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The Forgotten 500 - An Essential Book about the Halyard Mission Heroes,
This review is from: The Forgotten 500: The Untold Story of the Men Who Risked All For the GreatestRescue Mission of World War II (Hardcover)
There are men who fight for their country who are truly a personification of dedication, determination, courage and heroism. Some of them we come to know, and their names are immortalized in our historical consciousness. There are others who most people never hear of and their deeds never become legend, though they deserve to be known and remembered and permanently included in the historical record. "The Forgotten 500" by author Gregory Freeman is a new and important book that not only introduces the public to such men, but explains why they and their rescuers deserve a prominent place in history. This book is a celebration of human fortitude and integrity and is so much more than just another book about World War Two.
`Heroes' has become an all too common term in this day and age, to the point that heroism has become trivialized. Gregory Freeman reminds us what true heroism is really all about, the kind of heroism that can, and should, leave us in awe. He doesn't just tell us, he shows us. That would have been enough to make this a valuable book in any library, but Freeman strove for more and has accomplished it. He was bothered by the fact that these heroic acts that he had discovered had not only been virtually ignored, but were actually deliberately suppressed as if they never happened. His research led him to painful discoveries that he could not help but include in this story of heroism, and the light that he sheds on the dark side of `Operation Halyard' makes "The Forgotten 500" not only a valuable book, but an essential one. Just as he reminds us of the great things that men in the worst situations are capable of, he also exposes the lengths taken to cover up acts that should have been widely heralded as triumphant examples of the human spirit but instead were sacrificed to the manipulations of political expediency. We owe both the dead and the living to move, once and for all, `Operation Halyard', possibly the greatest rescue of American lives from behind enemy lines in the history of warfare, from being a mere footnote in history to being a shining example of what men of integrity are capable of. Mr. Freeman, with "The Forgotten 500", is paying the long overdue debt.
During the second half of World War Two, hundreds of American airmen were sent on dangerous missions over Europe during which their job was to cripple the oil production that was feeding the Nazi war machine. Freeman describes in vivid detail the nature of these missions and by tapping the memories and experiences of the airmen and faithfully capturing them on the pages of The Forgotten 500 he paints a graphic picture of what was endured by these patriots who did their job and followed their orders regardless of the retaliation that was sure to follow. These missions would cost many of their lives. Those who survived the Nazi retaliations had to bail out of their planes over foreign territory in order to get a shot at survival and they did so, not knowing what their fate would be. Their desperation landed them in the hills of Yugoslavia, mainly in Serbia, enemy occupied territory that was, luckily for them, also the land of General Draza Mihailovich, his Chetnik forces, and the peasants who were loyal to them. When they landed in the hills and forests of Serbia, the airmen were now among freedom fighters, loyal above all else, to the democratic Allies, though they did not know it as they fell. Among the hundreds who fell, most were Americans.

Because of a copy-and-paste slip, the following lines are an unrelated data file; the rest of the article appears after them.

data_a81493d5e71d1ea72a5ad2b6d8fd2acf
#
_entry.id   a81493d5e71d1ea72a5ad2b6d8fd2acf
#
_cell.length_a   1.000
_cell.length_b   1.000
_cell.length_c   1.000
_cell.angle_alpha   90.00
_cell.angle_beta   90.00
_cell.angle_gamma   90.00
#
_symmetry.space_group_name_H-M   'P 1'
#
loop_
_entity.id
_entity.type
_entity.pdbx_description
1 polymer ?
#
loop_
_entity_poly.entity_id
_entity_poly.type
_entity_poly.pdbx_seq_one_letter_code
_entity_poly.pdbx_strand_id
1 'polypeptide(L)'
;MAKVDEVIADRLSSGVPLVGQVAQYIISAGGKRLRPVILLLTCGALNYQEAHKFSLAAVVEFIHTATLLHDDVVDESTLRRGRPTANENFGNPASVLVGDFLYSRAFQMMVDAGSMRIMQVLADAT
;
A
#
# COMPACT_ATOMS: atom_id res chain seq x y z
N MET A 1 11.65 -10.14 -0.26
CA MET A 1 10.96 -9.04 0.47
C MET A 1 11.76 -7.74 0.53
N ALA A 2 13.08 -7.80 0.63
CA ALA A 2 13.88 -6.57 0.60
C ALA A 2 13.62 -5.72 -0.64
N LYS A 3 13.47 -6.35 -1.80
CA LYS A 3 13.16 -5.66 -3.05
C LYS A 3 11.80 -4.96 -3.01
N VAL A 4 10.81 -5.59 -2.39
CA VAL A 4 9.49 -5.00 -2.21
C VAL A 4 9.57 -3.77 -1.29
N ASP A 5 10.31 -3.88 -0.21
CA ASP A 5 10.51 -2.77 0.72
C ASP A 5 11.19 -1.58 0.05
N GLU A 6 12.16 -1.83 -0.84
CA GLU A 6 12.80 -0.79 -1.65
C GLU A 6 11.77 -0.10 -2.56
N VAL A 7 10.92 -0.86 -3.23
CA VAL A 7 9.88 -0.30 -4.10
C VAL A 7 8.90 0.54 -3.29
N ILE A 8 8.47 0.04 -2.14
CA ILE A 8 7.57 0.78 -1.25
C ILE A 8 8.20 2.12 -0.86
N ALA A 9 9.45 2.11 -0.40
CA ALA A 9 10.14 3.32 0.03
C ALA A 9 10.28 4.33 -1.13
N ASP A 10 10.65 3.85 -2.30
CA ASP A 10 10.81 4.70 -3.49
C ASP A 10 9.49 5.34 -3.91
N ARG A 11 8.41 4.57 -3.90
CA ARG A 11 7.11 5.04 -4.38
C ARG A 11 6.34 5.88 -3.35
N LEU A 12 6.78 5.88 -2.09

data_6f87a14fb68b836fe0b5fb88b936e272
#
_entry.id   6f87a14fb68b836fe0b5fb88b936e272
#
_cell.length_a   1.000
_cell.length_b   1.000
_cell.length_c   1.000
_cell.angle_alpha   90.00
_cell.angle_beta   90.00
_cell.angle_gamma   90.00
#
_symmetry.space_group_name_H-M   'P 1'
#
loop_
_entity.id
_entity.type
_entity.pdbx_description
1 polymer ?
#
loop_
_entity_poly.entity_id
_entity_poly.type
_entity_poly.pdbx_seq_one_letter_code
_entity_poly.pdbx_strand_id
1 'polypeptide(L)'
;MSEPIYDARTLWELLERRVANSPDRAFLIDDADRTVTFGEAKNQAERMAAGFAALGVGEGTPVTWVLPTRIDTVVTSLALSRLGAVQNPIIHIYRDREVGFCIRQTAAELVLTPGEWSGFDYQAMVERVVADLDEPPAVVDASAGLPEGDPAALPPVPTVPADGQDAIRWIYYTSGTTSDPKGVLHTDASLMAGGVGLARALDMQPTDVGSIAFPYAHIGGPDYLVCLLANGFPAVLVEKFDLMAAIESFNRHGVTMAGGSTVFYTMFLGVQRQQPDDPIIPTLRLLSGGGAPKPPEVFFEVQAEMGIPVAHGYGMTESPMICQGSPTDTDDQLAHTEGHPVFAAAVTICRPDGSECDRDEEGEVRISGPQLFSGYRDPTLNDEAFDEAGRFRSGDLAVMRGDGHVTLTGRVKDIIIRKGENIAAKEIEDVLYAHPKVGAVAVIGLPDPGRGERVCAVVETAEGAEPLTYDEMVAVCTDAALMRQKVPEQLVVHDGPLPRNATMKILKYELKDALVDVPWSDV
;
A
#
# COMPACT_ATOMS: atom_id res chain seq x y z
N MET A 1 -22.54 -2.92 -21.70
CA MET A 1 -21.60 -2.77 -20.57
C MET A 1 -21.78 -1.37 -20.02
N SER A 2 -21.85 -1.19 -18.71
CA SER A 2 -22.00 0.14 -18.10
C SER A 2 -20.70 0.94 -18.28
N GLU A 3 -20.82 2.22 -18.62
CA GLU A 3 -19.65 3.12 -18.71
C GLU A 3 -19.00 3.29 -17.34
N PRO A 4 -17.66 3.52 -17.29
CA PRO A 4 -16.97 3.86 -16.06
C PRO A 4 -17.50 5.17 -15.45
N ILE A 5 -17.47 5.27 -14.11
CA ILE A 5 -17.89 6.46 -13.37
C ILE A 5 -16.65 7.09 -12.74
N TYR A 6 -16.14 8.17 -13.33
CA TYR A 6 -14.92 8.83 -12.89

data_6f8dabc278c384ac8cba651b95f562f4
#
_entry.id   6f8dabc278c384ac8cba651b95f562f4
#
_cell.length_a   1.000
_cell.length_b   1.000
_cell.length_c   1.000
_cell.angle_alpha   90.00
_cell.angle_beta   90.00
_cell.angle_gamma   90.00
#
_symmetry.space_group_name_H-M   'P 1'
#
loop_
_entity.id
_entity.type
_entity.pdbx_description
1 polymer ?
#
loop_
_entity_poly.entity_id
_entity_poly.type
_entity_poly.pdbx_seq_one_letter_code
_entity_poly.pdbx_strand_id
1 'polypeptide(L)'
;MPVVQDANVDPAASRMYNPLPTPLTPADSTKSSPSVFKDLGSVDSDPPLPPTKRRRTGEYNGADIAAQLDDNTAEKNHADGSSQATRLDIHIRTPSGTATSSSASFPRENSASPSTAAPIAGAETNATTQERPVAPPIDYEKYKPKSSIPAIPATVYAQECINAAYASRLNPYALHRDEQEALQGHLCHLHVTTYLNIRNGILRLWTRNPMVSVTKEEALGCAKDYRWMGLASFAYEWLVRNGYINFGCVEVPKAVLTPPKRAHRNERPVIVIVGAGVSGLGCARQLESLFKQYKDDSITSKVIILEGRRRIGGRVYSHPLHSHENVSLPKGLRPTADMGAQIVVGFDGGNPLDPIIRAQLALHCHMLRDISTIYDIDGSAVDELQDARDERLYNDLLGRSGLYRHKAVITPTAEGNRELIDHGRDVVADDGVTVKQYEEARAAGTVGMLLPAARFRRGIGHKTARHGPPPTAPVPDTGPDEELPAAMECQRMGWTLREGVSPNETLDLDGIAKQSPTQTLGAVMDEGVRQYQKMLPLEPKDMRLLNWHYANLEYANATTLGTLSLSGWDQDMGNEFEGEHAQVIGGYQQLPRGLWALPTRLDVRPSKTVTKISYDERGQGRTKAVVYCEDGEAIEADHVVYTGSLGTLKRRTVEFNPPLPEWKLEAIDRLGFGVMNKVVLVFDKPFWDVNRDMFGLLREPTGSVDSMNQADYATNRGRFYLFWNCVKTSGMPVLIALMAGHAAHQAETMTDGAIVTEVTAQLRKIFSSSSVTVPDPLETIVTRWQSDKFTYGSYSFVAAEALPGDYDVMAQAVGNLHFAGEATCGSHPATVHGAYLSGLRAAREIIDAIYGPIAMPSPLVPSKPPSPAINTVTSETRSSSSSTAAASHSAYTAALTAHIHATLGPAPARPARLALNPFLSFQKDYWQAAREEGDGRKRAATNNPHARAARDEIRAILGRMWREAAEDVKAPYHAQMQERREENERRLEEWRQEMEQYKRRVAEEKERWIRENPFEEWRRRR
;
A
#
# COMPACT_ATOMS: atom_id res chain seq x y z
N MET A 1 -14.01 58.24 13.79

Once on the ground these men were soon found by the Serbian peasantry and it was these strangers who spoke a foreign language on foreign soil who would shield them, soothe their wounds, feed them, house them, and protect them, even at the sacrifice of all that they owned and even their lives. The fallen airmen would soon learn that their benefactors were acting on the orders of General Draza Mihailovich, the Serbian hero, who in the beginning darkest moments of the war, had been heralded as being a legendary warrior for the whole free world, but who, in recent times, had been abandoned by the very democracies to whom he had been so loyal. Though he had been abandoned and left to the wolves, both the Yugoslav communists who were bent on destroying him and everything his organization stood for, and the Germans who continued to view him as their primary enemy in Yugoslavia, Mihailovich, upon learning of the fallen airmen, gave out the order to do whatever necessary to protect them, heal them, and in the ensuing months, evacuate them to safety regardless of the cost to himself. This man, whom the airmen had been told to avoid, would end up being the man who would save them. In cooperation with American OSS personnel, whose struggles and ultimate triumphs are faithfully recorded by Freeman as `Operation Halyard' came to fruition over the course of 1944, General Mihailovich and his forces would prove just how profound `doing the right thing no matter what' is.
I highly recommend "The Forgotten 500", not just to my American and Serbian friends, but to anyone interested in historical accounts that are not tarnished with propaganda, lies, and political correctness. I also recommend this book to anyone who is inspired by a great story about great people who did great things.